Some people don't know how to use "There", "Their" and "They're" properly. Here's a helpful video. TLDR; "There" is for direction (The hat is there). "Their" is for possession (It is their ball). "They're" is short for "They are" (They're going to get lunch). I am seeing so many of these errors it is giving me the blood pressure of a 250lb 50 year old with two sick kids. /Public Announcement. 
   
Made in us
Stubborn White Lion




West Lafayette, IN

So I wind up being a Goldwater Republican. Good to know. So I have no clue how to vote on the damn poll.

www.classichammer.com

For 4-6th WFB, 2-5th 40k, and similar timeframe gaming 
   
Made in us
Longtime Dakkanaut




North Carolina

 jmurph wrote:
 Selym wrote:
 Just Tony wrote:
I'm so confused here. In the US, Libertarians are right leaning, yet totalitarianism is always portrayed as far right politics. Am I missing something?
Print media, probably. US televised political coverage is... poor at best.

It's pretty poor here in the UK, too...

There is a tendency for people to think that all Totalitarianism is right-wing because we get fed a lot of information about foreign dictatorships (which tend to be right-wing) and the old Nazi regime. And we hear almost nothing about Stalin's Russia.

Which is part of why militant leftism is getting traction in the English speaking world..


Stalin's Russia was not covered particularly much because it then raises thorny questions of why western social democracies were working with such a state and allowing such atrocities. Russia got noticeably more coverage in the US during the cold war, such that communism became a dirty word and the US pulled pretty hard to the right, supporting despots and corrupt regimes throughout the globe to "stop communism". Meanwhile, the civil rights movement showed that more progressive social structures were viable in the US. The Viet Nam conflict soured public opinion on militant colonialism to a large degree, and the Nixon situation shook public confidence in Washington. Eventually, a hawkish coalition of conservatives, corporatists, and religious factions would push back into power in the 80s with Reagan and again in the 90s starting with Congress, and culminating in the victory of GW Bush. Once again, an unpopular war and a flagging economy would erode public support. Current US politics is a deeply divided, regionally sensitive topic that has loads of history behind it. "Militant leftism" sounds like rhetorical nonsense aimed at the persecution complex of right wingers. Especially given that leftists in western nations tend to be the ones opposing military actions, authoritarianism, and police states, opting instead to support greater inclusiveness and political equity. While there certainly are extremists, and violent ones, that hardly seems to typify western leftists (which is itself such a broad collection of groups as to be meaningless) to any degree.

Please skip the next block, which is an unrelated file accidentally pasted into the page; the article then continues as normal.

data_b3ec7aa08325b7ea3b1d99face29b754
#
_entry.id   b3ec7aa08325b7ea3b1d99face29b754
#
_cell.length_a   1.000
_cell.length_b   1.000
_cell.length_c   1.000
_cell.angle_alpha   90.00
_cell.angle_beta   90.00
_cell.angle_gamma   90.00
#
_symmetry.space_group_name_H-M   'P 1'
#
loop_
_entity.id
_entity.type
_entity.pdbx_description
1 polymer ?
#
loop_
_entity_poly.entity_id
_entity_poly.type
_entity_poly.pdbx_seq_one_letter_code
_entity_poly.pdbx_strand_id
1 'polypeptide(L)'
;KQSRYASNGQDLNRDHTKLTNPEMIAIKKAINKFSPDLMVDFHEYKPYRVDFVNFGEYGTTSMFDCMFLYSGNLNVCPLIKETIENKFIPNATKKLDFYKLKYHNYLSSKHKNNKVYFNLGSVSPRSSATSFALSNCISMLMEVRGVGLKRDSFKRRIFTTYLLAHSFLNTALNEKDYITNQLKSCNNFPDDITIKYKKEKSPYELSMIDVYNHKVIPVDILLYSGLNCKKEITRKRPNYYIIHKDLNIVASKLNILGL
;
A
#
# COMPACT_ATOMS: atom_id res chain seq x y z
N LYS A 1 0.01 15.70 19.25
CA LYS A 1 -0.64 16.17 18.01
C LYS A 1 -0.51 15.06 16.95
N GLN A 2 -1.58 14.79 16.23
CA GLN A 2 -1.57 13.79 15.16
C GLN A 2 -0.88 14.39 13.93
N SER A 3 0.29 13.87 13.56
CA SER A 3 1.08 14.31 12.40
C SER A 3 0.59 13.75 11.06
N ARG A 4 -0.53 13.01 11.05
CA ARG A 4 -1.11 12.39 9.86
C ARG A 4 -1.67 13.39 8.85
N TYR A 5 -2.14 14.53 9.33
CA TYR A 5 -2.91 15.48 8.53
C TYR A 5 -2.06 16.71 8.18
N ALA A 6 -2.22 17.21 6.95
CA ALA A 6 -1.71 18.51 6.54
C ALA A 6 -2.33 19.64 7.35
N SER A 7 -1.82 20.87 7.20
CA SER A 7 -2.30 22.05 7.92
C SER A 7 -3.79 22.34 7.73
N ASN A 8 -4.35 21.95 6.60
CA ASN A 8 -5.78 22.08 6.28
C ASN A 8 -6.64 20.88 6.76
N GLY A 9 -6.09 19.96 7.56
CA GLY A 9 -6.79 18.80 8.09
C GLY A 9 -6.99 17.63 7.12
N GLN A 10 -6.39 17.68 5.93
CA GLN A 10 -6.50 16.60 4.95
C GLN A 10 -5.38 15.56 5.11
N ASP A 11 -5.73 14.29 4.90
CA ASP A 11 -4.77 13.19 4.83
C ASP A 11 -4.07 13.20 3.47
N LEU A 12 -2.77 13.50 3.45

The progressive/leftist pushback against the conservative politics of the US post WWII caused a time of unprecedented domestic terrorism and violence.
But in the United States, terrorism has declined dramatically since the 1970s. In that decade, 1,470 incidents of terrorism unfolded within the nation's borders and 184 people were killed. A total of 214 acts of terrorism were cataloged between 2002 to 2013 on U.S. soil, killing 61.
When William Webster became director of the FBI in 1978, more than a hundred terrorist attacks a year were taking place in the United States. By the mid-1970s, terrorist bombs were being set off in the country at an average rate of 50 to 60 a year.

http://thehill.com/blogs/pundits-blog/homeland-security/249688-the-1970s-and-the-birth-of-contemporary-terrorism